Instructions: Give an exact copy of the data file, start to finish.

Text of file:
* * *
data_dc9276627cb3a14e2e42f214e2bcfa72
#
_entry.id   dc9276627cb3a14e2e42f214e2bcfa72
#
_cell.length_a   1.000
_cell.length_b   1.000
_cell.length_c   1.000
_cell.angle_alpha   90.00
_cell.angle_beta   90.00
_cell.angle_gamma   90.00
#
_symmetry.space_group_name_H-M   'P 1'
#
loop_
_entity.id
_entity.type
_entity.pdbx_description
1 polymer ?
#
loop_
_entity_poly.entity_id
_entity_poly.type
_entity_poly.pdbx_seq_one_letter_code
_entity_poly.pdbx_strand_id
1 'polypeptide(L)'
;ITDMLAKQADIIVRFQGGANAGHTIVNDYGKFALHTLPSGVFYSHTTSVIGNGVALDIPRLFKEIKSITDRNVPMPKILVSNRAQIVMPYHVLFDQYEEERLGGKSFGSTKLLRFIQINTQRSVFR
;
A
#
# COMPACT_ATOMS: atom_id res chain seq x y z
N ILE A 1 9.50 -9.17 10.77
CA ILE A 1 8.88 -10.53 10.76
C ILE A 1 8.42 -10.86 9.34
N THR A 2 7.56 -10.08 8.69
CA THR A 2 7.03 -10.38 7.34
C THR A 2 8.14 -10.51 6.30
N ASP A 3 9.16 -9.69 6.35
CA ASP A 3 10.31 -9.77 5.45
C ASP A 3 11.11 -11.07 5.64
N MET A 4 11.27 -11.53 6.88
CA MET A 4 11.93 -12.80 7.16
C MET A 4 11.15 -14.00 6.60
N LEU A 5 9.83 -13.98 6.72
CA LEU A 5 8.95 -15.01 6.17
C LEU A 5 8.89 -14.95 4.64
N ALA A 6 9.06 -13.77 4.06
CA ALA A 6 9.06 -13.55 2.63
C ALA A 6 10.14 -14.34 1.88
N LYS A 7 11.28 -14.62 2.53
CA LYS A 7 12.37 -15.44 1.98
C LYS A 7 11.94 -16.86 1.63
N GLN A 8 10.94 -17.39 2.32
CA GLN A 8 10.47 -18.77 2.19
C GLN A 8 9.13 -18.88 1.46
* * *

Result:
data_dc9276627cb3a14e2e42f214e2bcfa72
#
_entry.id   dc9276627cb3a14e2e42f214e2bcfa72
#
_cell.length_a   1.000
_cell.length_b   1.000
_cell.length_c   1.000
_cell.angle_alpha   90.00
_cell.angle_beta   90.00
_cell.angle_gamma   90.00
#
_symmetry.space_group_name_H-M   'P 1'
#
loop_
_entity.id
_entity.type
_entity.pdbx_description
1 polymer ?
#
loop_
_entity_poly.entity_id
_entity_poly.type
_entity_poly.pdbx_seq_one_letter_code
_entity_poly.pdbx_strand_id
1 'polypeptide(L)'
;ITDMLAKQADIIVRFQGGANAGHTIVNDYGKFALHTLPSGVFYSHTTSVIGNGVALDIPRLFKEIKSITDRNVPMPKILVSNRAQIVMPYHVLFDQYEEERLGGKSFGSTKLLRFIQINTQRSVFR
;
A
#
# COMPACT_ATOMS: atom_id res chain seq x y z
N ILE A 1 9.50 -9.17 10.77
CA ILE A 1 8.88 -10.53 10.76
C ILE A 1 8.42 -10.86 9.34
N THR A 2 7.56 -10.08 8.69
CA THR A 2 7.03 -10.38 7.34
C THR A 2 8.14 -10.51 6.30
N ASP A 3 9.16 -9.69 6.35
CA ASP A 3 10.31 -9.77 5.45
C ASP A 3 11.11 -11.07 5.64
N MET A 4 11.27 -11.53 6.88
CA MET A 4 11.93 -12.80 7.16
C MET A 4 11.15 -14.00 6.60
N LEU A 5 9.83 -13.98 6.72
CA LEU A 5 8.95 -15.01 6.17
C LEU A 5 8.89 -14.95 4.64
N ALA A 6 9.06 -13.77 4.06
CA ALA A 6 9.06 -13.55 2.63
C ALA A 6 10.14 -14.34 1.88
N LYS A 7 11.28 -14.62 2.53
CA LYS A 7 12.37 -15.44 1.98
C LYS A 7 11.94 -16.86 1.63
N GLN A 8 10.94 -17.39 2.32
CA GLN A 8 10.47 -18.77 2.19
C GLN A 8 9.13 -18.88 1.46